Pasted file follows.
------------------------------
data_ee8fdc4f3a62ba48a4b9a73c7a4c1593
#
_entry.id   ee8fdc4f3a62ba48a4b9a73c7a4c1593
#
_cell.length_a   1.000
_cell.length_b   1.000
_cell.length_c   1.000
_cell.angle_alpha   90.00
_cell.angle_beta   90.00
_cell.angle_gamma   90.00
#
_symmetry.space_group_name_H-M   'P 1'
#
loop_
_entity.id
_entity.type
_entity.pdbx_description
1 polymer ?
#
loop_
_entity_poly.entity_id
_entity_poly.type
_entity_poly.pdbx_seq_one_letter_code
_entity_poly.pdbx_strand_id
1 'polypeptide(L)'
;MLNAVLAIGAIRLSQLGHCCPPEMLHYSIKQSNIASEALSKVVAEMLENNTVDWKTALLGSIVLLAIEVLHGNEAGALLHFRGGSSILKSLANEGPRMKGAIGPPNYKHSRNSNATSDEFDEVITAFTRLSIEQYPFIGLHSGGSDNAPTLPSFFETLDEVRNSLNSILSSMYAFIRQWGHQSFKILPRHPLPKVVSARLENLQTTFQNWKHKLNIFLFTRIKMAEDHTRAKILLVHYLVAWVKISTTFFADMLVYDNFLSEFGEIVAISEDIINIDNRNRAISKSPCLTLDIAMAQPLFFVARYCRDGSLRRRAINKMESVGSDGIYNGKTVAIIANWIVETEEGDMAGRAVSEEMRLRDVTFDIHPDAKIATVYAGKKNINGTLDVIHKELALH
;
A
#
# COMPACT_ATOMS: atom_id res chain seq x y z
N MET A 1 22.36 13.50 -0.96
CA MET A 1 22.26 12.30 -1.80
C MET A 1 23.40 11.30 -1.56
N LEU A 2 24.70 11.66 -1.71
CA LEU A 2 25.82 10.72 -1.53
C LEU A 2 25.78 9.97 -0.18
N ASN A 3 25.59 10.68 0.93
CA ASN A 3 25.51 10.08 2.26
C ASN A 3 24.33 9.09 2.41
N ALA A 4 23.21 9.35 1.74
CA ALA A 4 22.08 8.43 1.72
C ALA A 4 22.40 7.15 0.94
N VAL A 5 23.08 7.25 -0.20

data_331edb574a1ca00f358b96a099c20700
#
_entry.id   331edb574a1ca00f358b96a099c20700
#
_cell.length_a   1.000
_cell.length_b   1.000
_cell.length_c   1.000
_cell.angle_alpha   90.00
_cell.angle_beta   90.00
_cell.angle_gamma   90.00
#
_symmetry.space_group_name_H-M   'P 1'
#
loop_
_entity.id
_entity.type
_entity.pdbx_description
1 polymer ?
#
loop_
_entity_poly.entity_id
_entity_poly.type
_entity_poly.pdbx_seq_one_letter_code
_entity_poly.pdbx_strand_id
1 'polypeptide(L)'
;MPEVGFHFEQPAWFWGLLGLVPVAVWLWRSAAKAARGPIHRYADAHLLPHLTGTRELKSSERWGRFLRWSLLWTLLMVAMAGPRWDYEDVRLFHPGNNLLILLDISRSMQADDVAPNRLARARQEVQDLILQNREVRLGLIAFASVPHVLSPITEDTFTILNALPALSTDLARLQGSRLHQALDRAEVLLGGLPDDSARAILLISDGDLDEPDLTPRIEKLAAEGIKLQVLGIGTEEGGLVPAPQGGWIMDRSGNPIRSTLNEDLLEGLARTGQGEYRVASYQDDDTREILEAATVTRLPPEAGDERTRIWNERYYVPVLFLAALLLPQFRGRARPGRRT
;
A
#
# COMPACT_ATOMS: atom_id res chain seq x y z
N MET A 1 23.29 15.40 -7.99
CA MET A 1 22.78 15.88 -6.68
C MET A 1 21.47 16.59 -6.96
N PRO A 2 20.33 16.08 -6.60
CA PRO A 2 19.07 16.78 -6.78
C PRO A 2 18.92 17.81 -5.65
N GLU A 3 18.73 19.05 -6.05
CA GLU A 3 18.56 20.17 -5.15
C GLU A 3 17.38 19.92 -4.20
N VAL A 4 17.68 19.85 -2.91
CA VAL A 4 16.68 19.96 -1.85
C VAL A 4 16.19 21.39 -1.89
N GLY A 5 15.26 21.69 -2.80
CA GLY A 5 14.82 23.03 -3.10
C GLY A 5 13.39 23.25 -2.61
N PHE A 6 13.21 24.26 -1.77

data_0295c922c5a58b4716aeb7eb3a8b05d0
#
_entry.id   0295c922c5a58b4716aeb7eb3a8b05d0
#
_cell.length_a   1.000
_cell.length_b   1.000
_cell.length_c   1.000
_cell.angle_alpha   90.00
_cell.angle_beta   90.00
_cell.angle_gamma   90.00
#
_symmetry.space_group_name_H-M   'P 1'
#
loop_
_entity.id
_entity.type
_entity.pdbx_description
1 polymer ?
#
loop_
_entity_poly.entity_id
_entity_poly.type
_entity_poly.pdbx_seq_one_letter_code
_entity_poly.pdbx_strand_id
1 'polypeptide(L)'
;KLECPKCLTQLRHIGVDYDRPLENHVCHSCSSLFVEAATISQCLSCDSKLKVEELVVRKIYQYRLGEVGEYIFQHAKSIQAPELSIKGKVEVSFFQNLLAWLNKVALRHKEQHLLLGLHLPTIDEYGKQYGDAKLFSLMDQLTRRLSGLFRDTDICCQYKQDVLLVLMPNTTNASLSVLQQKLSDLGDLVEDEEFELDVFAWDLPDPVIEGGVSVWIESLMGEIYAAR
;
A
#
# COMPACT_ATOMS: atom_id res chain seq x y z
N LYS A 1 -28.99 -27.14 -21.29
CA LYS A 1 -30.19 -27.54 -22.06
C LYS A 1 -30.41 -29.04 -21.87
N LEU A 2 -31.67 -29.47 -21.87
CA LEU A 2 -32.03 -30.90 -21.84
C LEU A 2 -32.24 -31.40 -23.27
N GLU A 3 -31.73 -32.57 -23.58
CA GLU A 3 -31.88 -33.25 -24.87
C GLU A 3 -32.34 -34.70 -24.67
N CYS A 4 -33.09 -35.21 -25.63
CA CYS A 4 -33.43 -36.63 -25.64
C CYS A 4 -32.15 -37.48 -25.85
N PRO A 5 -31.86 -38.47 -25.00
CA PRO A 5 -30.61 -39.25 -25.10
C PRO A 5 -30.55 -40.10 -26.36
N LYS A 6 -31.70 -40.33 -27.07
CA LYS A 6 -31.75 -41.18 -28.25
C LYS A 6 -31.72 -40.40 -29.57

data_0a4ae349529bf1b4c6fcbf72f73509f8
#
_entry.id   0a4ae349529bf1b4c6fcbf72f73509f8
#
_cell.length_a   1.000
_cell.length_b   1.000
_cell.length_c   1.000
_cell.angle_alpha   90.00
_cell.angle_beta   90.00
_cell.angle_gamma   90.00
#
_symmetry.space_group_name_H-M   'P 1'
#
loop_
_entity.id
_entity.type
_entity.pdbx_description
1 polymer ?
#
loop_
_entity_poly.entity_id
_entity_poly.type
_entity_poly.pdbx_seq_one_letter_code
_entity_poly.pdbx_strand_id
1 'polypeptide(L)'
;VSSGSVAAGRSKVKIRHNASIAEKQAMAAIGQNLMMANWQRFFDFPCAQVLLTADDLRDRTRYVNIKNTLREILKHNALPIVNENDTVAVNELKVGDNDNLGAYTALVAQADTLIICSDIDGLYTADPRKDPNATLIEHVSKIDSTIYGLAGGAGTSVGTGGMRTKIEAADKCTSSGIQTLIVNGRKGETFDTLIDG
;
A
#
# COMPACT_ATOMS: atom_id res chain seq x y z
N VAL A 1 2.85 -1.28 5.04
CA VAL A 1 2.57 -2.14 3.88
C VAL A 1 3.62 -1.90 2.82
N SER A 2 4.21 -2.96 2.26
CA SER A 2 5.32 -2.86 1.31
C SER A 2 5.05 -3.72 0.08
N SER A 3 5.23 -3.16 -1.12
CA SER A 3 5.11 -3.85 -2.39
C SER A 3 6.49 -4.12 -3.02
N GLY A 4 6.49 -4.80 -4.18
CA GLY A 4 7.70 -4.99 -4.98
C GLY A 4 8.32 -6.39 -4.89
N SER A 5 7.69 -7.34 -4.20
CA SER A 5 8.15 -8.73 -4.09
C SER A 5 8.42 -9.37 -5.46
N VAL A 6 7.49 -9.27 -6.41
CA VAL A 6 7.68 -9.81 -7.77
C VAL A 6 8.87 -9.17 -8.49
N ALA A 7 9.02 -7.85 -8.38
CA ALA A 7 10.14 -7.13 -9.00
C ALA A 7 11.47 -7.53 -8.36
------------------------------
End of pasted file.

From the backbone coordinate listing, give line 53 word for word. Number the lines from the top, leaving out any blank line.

_cell.angle_gamma   90.00